sometimes, and wonder they don't either drown themselves or massacre us."
"They are like the beasts of the field, Lady Fareham. They have learnt
patience from the habit of suffering. They are born poor, and they die
poor. It is happy for us that they are not learned enough to consider the
inequalities of fortune, or we should have the rising of want against
abundance, a bitterer strife, perhaps, than the strife of adverse creeds,
which made Ireland so bloody a spectacle for the world's wonder thirty
"Well, we shall make them all happy this afternoon; and there will be a
supper in the great stone barn which will acquaint them with abundance for
this one evening at least," answered Hyacinth, gaily.
"We are going to play games after dinner!" cried Henriette, from her place
at her father's elbow.
His lordship was the only person who ever reproved her seriously, yet she
loved him best of all her kindred or friends.
"Aunt Angy is going to play hide-and-seek with us. Will you play, Sir
"I shall think myself privileged if I may join in your amusements."
"What a courteous speech! You will be cutting off your pretty curly hair,
and putting on a French perruque, like his"--pointing to De Malfort.
"Please do not. You would be like everybody else in London--and now you are
only like yourself--and vastly handsome."
"Hush, Henriette! you are much too pert," remonstrated Fareham.
"But 'tis the very truth, father. All the women who visit mother paint
their faces, so that they are all alike; and all the men talk alike,
so that I don't know one from t'other, except Lord Rochester, who is
impudenter and younger than the others, and gives me more sugar-plums and
pays me prettier compliments than anybody else."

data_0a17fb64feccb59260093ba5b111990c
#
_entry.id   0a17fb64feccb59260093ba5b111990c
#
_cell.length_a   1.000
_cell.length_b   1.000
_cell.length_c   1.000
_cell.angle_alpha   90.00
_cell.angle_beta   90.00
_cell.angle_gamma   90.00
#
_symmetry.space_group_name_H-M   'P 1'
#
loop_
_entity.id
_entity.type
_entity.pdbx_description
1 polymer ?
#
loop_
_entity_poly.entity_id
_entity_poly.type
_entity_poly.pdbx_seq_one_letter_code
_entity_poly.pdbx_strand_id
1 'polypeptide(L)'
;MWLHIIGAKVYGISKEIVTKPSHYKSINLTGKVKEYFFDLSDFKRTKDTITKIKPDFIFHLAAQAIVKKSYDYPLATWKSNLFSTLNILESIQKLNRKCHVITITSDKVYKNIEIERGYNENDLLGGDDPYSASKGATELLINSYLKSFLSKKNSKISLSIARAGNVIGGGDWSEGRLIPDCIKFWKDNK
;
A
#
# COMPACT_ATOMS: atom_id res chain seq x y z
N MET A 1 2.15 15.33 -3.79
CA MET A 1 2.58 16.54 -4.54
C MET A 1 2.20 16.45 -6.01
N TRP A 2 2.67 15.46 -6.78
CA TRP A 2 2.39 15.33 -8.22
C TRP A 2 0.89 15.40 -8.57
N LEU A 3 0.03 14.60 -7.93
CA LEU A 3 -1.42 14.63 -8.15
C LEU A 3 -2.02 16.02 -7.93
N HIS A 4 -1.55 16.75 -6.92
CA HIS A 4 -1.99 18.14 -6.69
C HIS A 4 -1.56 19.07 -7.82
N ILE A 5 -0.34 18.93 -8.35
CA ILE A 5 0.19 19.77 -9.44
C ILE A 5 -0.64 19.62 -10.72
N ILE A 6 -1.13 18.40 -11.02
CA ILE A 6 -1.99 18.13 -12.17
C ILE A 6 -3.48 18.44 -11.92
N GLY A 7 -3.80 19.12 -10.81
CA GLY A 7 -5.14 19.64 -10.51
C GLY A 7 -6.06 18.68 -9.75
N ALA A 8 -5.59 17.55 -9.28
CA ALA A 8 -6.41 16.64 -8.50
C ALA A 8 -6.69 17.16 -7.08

"Hold your tongue, mistress! A dinner-table is no place for pert children.
Thy brother there has better manners," said her father, pointing to the
cherubic son and heir, whose ideas were concentrated upon a loaded plate of
"You mean that he is greedier than I," retorted Papillon. "He will eat till
he won't be able to run about with us after dinner; and then he will sprawl
upon mother's satin train by the fire, with Ganymede and Phosphor, and she
will tell everybody how good and gentle he is, and how much better bred
than his sister. And now, if people are _ever_ going to leave off eating,
we may as well begin our games before it is quite dark. Perhaps _you_ are
ready, auntie, if nobody else is."
Dinner may have ended a little quicker for this speech, although Papillon
was sternly suppressed, and bade to keep silence or leave the table. She
obeyed so far as to make no further remarks, but expressed her contempt for
the gluttony of her elders by several loud yawns, and bounced up out of her
seat, like a ball from a racket, directly the little gentleman in black
sitting near his lordship had murmured a discreet thanksgiving. This
gentleman was the Roman Catholic priest from Oxford, who had said Mass